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Sam Roberts wrote:

Ok, that explains why you can't call luaopen_XXX twice, that makes
sense, they aren't written to be called multiple times, often.

They should be, though.

But, it still does not make sense to me that require() reloads a module,
possibly, depending on the state. This seems like standing on quicksand.

It has to. Different (master) lua_States are completely isolated
from each other; they use no mutable globals, and they can therefore
be used in a multithreaded application without worrying about
synchronization. Two different extension libraries, for example,
can both use Lua without anyone having to worry about interactions
between them. I think that's good design.

This doesn't apply to lua_States created with lua_newthread().
require() is global to a master state, so threads which call
require() will not trigger a second dynamic module load.

Does this means that the only safe way to use a binary module is to
require it once, before any coroutines are created, because if require()
is called from within a coroutine, it will always create another copy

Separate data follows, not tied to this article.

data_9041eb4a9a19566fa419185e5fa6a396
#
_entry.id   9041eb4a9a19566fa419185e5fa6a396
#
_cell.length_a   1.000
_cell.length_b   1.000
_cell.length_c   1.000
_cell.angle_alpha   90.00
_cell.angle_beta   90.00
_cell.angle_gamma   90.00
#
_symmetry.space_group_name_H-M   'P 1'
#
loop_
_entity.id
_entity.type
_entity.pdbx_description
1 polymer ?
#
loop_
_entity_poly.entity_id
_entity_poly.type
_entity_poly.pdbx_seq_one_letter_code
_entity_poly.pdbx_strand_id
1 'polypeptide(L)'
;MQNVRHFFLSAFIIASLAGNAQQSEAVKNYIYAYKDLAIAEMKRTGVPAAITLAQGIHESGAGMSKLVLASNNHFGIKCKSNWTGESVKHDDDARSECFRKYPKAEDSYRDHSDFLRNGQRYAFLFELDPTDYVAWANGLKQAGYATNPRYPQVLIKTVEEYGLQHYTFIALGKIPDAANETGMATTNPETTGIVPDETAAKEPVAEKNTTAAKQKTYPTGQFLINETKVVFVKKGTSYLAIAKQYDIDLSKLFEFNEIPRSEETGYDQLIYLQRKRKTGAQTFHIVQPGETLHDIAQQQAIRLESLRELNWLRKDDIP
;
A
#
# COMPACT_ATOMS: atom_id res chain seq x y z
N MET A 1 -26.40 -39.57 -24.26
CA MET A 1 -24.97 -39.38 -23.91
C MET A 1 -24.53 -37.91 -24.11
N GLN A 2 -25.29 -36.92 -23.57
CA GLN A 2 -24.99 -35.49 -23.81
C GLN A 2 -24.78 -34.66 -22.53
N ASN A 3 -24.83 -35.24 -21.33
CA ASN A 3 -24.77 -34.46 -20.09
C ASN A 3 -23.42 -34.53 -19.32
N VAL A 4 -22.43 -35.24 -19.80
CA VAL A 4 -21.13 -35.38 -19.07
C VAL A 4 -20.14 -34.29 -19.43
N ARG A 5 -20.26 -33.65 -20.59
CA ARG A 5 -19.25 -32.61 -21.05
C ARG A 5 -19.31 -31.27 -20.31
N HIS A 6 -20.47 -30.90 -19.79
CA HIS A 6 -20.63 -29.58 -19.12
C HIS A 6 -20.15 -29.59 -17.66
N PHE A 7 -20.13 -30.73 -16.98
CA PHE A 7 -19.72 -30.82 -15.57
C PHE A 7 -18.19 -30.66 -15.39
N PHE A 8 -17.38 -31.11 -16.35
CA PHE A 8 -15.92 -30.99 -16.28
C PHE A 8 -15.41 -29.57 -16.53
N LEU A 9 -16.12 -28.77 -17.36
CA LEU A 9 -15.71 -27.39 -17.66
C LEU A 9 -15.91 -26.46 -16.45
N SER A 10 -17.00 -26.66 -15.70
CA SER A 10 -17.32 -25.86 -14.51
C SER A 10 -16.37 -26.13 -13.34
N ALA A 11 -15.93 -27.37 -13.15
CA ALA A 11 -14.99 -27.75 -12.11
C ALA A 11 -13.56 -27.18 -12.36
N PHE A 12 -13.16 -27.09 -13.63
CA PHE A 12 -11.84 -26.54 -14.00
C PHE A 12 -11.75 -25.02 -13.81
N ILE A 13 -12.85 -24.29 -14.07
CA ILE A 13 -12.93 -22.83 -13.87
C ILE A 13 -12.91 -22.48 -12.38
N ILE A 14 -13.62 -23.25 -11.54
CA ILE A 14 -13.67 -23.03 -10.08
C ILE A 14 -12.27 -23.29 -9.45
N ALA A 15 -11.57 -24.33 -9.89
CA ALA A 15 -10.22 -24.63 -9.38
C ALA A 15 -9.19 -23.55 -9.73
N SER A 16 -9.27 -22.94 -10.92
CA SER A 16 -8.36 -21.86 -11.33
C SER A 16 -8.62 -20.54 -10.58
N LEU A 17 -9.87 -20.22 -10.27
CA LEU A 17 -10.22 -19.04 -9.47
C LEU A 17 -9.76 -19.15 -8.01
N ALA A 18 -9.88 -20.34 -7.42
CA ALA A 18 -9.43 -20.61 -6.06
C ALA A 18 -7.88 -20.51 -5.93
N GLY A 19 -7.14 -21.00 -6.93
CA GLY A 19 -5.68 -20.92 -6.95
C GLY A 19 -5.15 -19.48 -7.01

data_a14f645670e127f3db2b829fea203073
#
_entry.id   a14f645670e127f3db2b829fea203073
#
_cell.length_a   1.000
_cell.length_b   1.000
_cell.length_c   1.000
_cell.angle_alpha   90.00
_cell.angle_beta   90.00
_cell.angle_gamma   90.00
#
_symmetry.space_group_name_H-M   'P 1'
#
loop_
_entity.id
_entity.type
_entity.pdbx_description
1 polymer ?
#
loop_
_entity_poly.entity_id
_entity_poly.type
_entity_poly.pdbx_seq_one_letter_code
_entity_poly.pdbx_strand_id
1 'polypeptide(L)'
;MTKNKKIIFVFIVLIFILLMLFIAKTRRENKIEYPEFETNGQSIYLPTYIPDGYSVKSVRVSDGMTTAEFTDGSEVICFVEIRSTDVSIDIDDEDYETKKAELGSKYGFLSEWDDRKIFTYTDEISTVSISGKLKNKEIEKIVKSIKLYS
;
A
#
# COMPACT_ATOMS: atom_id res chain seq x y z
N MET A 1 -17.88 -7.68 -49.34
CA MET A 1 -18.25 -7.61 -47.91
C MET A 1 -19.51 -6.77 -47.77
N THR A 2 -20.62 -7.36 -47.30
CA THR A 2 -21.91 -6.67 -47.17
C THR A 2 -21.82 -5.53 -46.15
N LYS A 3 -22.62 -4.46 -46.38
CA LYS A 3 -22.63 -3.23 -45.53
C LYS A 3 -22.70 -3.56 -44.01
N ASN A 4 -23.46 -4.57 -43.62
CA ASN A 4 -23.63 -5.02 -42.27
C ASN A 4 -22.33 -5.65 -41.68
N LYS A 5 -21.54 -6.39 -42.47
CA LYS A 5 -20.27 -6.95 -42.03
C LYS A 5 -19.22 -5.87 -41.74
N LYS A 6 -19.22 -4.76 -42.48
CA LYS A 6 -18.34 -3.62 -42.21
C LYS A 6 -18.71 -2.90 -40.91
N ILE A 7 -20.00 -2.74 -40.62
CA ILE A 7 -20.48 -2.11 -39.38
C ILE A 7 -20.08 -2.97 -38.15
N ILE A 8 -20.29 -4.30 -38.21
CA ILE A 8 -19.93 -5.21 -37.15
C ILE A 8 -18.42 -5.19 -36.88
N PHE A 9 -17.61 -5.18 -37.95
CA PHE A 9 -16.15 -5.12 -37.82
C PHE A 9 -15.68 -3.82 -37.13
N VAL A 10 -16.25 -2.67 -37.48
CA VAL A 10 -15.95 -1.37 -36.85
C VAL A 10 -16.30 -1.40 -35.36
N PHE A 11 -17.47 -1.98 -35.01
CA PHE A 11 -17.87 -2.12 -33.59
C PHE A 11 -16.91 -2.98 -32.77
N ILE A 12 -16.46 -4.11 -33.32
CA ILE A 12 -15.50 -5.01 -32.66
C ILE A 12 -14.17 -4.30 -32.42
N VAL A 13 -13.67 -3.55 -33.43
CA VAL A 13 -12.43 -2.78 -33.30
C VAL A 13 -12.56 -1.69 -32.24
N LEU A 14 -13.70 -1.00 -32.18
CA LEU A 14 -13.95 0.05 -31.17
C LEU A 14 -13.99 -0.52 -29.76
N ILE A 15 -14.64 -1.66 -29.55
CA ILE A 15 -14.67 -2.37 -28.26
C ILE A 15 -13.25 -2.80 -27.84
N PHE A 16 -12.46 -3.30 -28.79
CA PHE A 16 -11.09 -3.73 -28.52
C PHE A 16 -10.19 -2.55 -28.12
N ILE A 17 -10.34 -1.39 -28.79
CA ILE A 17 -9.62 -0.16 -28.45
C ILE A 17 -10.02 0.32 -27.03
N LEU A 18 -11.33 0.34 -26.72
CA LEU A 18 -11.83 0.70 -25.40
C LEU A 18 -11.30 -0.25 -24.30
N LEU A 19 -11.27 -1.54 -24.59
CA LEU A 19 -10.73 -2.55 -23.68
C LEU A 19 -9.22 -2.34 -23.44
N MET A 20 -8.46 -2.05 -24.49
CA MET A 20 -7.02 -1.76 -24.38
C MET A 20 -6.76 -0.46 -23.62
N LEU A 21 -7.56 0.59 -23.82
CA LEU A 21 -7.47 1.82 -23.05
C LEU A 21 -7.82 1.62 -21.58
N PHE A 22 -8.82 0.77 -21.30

of the module?

No, only if you use more than one master lua_State (see above).

If you make the static data shared (by removing the aforementioned
flag), to allow communication between the two instances of the module,
you have to make sure all binary modules you load don't store
"Lua-state"-specific information in static variables. For example you
can't store registry indices in globals and share them between Lua
states, since each has its own registry.

They do? So if cfunctions from my binary modules are called from a
coroutine(a different lua_State, right?), and they try and check the
type of a userdata by looking up it's metatable in "the" registry, they
will not find it?

Again, that's an issue of having two unrelated lua_States. The registry
(unlike the thread environment) is global.

Some people do like to use mutable globals in their applications, and
sometimes it's unavoidable because some popular libraries use mutable
globals. However, storing registry indices in a global variable and
then using more than one unrelated lua_State is a recipe for disaster.

There is an unrelated issue with the use of the address of a global
static structure in ltable.c. I think that ought to get fixed.